Because we Republicans dig LEGACY!

Baker/Dole 2016

Today's odds of both lasting until 2016: 32%


25 posted on 07/31/2013 1:26:08 PM PDT by ScottinVA (If you don't care about Antonio Santiago, sure as hell don't whine about Trayvon Martin.)
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To: SeekAndFind

what a stupid headlne

“retarted sir”


26 posted on 07/31/2013 1:26:28 PM PDT by GeronL
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To: ilgipper
He’s not as bad as Rubio (yet) on the issue, but he’s pretty close. He’s also become invisible on other big issue, and seems to be evolving into a Washington animal

I met him along with Romney at the VP announcement rally in Norfolk last year... I too thought he was the real deal. I've since become rather jaded about them all... every single one of them seems to have that price at which they'll turn on any issue position.

27 posted on 07/31/2013 1:30:02 PM PDT by ScottinVA (If you don't care about Antonio Santiago, sure as hell don't whine about Trayvon Martin.)
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To: Norseman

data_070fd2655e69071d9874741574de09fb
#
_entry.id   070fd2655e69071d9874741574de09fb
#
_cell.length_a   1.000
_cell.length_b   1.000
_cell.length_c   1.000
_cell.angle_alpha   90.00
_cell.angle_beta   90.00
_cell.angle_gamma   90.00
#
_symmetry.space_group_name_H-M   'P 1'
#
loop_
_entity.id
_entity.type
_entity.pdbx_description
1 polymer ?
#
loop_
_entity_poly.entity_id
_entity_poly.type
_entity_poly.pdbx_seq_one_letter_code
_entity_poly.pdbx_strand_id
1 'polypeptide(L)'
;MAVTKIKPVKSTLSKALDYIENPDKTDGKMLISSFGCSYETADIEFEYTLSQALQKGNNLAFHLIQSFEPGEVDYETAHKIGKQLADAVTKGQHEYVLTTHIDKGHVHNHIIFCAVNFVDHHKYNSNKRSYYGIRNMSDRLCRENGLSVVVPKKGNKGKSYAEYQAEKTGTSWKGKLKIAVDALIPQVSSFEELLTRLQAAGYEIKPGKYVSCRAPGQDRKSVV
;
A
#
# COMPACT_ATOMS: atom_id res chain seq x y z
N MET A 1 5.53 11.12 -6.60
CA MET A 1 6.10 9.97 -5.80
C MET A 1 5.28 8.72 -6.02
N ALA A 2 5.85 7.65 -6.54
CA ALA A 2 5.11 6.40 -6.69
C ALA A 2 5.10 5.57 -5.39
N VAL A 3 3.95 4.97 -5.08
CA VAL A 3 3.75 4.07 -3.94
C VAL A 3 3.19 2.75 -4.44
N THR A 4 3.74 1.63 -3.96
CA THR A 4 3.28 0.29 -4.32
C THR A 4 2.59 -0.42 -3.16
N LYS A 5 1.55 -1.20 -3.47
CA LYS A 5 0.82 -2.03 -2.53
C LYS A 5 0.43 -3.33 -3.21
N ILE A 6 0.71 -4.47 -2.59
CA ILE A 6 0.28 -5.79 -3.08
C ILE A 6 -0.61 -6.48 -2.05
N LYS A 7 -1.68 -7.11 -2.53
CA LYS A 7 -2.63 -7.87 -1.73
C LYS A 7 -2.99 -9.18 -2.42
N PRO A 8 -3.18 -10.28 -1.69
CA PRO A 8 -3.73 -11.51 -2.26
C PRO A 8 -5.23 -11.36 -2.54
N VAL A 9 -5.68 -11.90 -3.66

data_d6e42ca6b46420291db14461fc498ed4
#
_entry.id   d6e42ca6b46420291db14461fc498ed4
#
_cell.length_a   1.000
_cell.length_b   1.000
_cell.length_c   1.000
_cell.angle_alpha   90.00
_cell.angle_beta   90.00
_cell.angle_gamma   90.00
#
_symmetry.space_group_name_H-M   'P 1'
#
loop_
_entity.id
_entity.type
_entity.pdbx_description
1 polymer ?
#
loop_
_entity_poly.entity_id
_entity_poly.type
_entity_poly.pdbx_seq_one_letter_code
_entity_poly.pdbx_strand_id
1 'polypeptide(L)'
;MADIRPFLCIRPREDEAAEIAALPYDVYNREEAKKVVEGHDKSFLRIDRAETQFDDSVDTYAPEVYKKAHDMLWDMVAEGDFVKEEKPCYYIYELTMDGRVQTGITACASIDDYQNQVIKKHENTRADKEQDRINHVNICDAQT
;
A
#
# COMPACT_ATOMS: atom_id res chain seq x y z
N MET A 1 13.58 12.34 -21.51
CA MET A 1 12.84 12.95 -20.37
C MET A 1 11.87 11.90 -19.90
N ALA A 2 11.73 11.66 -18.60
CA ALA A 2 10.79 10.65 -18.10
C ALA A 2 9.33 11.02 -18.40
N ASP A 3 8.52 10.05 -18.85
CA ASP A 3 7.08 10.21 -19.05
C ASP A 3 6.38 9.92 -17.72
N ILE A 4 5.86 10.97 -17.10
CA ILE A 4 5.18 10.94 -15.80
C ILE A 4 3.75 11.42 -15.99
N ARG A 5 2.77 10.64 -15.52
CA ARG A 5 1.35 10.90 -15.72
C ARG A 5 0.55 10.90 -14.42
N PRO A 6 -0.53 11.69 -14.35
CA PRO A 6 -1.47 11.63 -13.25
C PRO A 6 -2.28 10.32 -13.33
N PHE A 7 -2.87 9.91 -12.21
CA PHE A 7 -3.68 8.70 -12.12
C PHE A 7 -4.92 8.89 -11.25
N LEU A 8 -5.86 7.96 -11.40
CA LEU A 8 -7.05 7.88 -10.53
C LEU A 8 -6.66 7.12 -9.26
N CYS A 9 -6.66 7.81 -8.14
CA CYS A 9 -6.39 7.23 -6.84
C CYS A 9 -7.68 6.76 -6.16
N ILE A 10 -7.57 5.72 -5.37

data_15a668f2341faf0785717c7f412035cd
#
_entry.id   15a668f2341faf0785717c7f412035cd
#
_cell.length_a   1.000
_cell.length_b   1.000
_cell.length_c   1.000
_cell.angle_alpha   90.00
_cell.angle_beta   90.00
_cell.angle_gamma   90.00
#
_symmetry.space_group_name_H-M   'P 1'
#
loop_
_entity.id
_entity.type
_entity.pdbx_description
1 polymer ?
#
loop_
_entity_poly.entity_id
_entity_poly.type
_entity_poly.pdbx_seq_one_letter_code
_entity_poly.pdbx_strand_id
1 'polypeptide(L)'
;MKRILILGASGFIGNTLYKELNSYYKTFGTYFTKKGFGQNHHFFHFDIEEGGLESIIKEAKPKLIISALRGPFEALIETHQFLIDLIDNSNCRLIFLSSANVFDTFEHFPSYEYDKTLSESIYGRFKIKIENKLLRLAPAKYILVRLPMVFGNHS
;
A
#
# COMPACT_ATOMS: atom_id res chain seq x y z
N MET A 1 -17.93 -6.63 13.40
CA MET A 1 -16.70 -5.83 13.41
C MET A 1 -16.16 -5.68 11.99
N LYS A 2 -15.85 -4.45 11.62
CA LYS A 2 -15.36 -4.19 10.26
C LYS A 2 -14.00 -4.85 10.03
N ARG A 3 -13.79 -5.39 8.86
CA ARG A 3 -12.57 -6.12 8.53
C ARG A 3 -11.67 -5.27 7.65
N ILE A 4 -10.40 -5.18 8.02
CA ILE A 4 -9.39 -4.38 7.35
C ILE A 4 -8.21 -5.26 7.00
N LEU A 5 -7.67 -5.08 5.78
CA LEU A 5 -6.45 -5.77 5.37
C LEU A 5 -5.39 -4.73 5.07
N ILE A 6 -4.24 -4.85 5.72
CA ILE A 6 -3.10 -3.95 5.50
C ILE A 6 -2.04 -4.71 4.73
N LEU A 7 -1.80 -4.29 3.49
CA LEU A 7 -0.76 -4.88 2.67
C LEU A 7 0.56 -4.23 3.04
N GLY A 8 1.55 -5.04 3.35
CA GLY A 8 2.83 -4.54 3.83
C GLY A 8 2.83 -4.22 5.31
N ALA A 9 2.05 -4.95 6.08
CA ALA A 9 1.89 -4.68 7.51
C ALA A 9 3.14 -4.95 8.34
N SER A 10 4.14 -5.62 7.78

Then grant amnesty to everyone who comes out of the shadows.

As with identity theft and other things, do AMERICAN CITIZENS also get amnesty for the same crimes??

28 posted on 07/31/2013 1:30:06 PM PDT by GeronL
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To: Sans-Culotte
He’s technically “next in line”and he’d make a decent compromise candidate TO LOSE.

Yet another in an expanding line of GOP versions of Michael Dukakis. Just a placeholder to manage the defeat.

29 posted on 07/31/2013 1:33:26 PM PDT by ScottinVA (If you don't care about Antonio Santiago, sure as hell don't whine about Trayvon Martin.)
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To: All

Paul Ryan is an open borders stooge ..he can rot for all I care


30 posted on 07/31/2013 1:35:18 PM PDT by thestob (Marco Rubio and Paul Ryan are determined to destroy our country)
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To: AskNotReceiveNot

Paul is also for amnesty.


31 posted on 07/31/2013 1:37:03 PM PDT by Eagles6 (Valley Forge Redux)
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To: ElkGroveDan

Oh Yea!!! That’s what we need ...a candidate that can’t stay on the same stage with Joe Biden!!!!


32 posted on 07/31/2013 1:41:37 PM PDT by ontap (***)
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To: SeekAndFind

Maybe they thought it read “Proscription.”


33 posted on 07/31/2013 1:45:42 PM PDT by ShasheMac
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To: SeekAndFind

I like Ryan but he needs more fire in the belly. He had glimpses of brilliance on the trail but needs more of them.

And what’s with the water? Between him and Rubio ...they need a set manager to keep them from looking odd.


34 posted on 07/31/2013 1:48:13 PM PDT by 1Old Pro
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To: mrsmith

He is in favor of homosexuals adopting children.